I can imagine opening a jar on a dark winter morning and being reminded of that perfect summer night picking berries and my son's chubby, berry stained fingers and cheeks. It doesn't get much better than that.
Our strawberry plants have gone wild. We didn’t even plant them; they were here when we moved in. Over the last week conditions have been just right to provide about 2-3 cups of fresh berries every couple days. I love strawberries, favourite berry hands down. I like them all but blackberries, raspberries too seedy, and blueberries, well they are OK. I think my son is on my side too. He loves running out to the patch to pick and eat, although he had not yet mastered the difference between ripe and not ripe. He doesn’t seem to mind the green ones though.
Strawberries out of the garden are a whole different animal then the imported variety from the grocery store. So sweet, tender and real tasting. The berries and the growing season don’t last long so I wanted a way to enjoy them just a little longer. I found this recipe for Strawberry Conserve, sounded just right to me. Conserves are sort of like a whole fruit jam, in this case whole fruit in a light syrup. The lemon rind provides pectin to help naturally thicken the juices, as strawberries are low in pectin.
4 cups fresh strawberries (about 1 pound), halved
1/2 cup super fine sugar
Peel (with white pith) of 1/2 lemon
Combine all ingredients in a heavy, wide pot. Cover; let sit at room temperature, stirring occasionally, for 2 hours. The berries will ooze and sugar will dissolve.
Bring strawberry mixture to a simmer over medium heat. Cook, stirring gently, until strawberries are just tender, about 3 minutes. Using a slotted spoon, transfer strawberries to 1 pint jar. Continue simmering liquid until it thickens into a syrupy consistency, 3-4 minutes. Discard lemon peel and pour syrup over strawberries; seal and let cool to room temperature. Chill for up to 1 month (Adapted from Epicurious
I used less sugar then the called for 2/3 of a cup, I thought the result was the perfect sweetness. I also simmered the liquid a little longer as it wasn’t that thick after the 1-2 minutes the recipe suggested.
The fragrance and colour alone was enough to get real excited over. The taste? Perfect, garden fresh strawberries at a whole other level. Now what to do with Strawberry Conserve (or in the words of my husband; I am confused about what this is)? Well it would make a great topping for Greek yogurt, vanilla ice cream, angel food cake, pancakes, waffles or oatmeal. I also think it would be amazing on a nice slice of multigrain baguette with some goat cheese (I am actually drooling thinking about this). Endless possibilities. I might just drink it, ha.
If you can get your hands on some fresh BC grown strawberries or if your plants are going wild, get on it. Save some of the goodness for a little longer, although I am not too sure this is going to last long. Maybe you have someone around that would enjoy the spoon like someone I know.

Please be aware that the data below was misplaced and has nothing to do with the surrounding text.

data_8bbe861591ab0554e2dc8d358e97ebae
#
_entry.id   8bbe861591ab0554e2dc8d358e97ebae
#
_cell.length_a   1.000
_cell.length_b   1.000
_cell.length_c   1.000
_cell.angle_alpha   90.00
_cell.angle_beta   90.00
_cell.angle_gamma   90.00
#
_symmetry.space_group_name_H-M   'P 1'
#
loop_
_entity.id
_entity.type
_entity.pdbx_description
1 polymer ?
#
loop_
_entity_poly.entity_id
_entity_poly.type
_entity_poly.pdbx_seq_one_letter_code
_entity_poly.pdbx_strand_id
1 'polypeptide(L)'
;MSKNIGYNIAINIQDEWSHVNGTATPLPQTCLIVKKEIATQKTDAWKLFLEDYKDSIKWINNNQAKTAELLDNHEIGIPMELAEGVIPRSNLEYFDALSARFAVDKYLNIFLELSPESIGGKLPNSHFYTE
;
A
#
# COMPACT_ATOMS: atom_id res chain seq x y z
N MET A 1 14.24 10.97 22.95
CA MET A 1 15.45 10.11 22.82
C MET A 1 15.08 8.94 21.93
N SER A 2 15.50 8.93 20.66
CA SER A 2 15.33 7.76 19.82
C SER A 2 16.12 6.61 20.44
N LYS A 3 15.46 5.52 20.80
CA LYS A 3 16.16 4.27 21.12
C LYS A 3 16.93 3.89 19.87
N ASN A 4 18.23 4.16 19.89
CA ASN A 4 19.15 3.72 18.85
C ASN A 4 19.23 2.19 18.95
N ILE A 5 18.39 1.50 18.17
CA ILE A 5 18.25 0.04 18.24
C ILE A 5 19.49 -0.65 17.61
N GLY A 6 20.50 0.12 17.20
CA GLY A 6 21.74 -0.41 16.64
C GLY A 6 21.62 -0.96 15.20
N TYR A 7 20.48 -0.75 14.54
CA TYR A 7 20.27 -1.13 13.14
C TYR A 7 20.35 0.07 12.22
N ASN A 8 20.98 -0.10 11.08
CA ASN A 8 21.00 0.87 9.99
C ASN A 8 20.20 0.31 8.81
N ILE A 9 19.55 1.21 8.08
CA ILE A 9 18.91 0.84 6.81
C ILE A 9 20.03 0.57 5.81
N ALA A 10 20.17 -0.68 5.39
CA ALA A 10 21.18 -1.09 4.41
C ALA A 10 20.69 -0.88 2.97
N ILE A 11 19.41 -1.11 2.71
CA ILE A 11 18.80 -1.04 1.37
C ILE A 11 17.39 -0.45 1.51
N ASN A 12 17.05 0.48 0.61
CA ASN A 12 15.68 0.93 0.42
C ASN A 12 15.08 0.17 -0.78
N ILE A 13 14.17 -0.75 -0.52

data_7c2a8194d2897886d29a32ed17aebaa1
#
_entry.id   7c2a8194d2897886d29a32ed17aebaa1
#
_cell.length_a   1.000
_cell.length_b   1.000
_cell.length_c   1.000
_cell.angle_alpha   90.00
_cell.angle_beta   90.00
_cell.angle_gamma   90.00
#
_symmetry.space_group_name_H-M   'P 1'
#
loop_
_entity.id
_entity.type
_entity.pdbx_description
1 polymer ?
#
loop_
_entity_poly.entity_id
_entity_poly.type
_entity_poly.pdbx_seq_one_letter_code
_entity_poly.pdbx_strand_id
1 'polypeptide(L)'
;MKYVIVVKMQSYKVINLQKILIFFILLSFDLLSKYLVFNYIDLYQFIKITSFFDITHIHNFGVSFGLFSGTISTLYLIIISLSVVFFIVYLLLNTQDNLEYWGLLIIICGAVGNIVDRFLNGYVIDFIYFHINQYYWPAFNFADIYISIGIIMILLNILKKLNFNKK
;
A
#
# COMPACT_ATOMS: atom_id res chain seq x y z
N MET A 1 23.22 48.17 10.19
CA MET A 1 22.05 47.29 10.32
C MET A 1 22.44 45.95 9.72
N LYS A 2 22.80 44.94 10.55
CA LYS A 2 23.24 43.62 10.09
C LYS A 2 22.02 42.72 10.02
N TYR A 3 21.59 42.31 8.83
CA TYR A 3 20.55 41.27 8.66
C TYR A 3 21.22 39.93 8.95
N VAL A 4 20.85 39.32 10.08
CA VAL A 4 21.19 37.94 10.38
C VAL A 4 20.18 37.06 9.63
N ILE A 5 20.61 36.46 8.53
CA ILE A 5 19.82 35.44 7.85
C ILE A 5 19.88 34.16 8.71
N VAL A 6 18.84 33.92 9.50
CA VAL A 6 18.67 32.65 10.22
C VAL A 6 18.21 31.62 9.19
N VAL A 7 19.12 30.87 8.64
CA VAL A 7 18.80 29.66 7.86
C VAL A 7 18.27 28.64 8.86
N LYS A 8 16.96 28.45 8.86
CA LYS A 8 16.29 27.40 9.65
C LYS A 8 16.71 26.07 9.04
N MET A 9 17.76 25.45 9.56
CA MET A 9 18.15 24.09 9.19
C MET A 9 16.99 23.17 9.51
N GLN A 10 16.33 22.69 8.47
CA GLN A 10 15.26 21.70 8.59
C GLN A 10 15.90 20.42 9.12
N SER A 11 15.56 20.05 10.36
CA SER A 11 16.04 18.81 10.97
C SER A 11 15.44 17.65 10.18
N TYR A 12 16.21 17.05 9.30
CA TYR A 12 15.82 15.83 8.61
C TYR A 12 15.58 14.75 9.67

I went to the Comox Valley Farmer’s Market
on Saturday with a friend, her twin boys and my son….all in the same vehicle. Car seats galore. It was an action packed ride that included a lost apple and a foot stuck in the door handle, but we made it. Once there it was great. I love seeing what people actually grow (I try not to compare it to my first-timer veggie garden). The boys enjoyed the musical entertainment, snacks and helium balloons.
I came home with some rhubarb and cheese. I love rhubarb, probably because I like tart things. I don’t eat it that often, but have been thinking about it a lot because of the road-side signs advertising its availability. When I got home I did a quick Google search for recipes. I came across one for rhubarb chutney, sounded good but must involve some kind of processing or canning. Not so! It was actually quite easy and a way I have never used rhubarb. Spiced Rhubarb Chutney
1/2 cup sugar
1/3 cup cider vinegar
1 tablespoon minced peeled fresh ginger
1 tablespoon ground garlic
1 teaspoon cumin
1/2 teaspoon ground cinnamon
1/4 teaspoon ground cloves
1/2 teaspoon dried crushed red pepper
4 cups 1/2-inch cubes fresh rhubarb
1/2 cup chopped red onion
1/3 cup raisins
Combine first 8 ingredients in heavy large pot. Bring to simmer over low heat, stirring until sugar dissolves. Add rhubarb, onion and dried raisins; increase heat to medium-high and cook until rhubarb is tender and mixture thickens slightly, about 5 minutes. Cool completely. (Can be made 1 day ahead. Cover and chill. Bring to room temperature before using.) Adapted from Bon Appetit.
I served it over barbequed pork medallions that I seasoned with a pinch of salt. The chutney had a very rich, spiced flavour that was very complex. The different spices would pop up in each bite. I reduced the amount of sugar because I like the tartness. I think it would also be good over chicken or on a multigrain baguette with a soft cheese.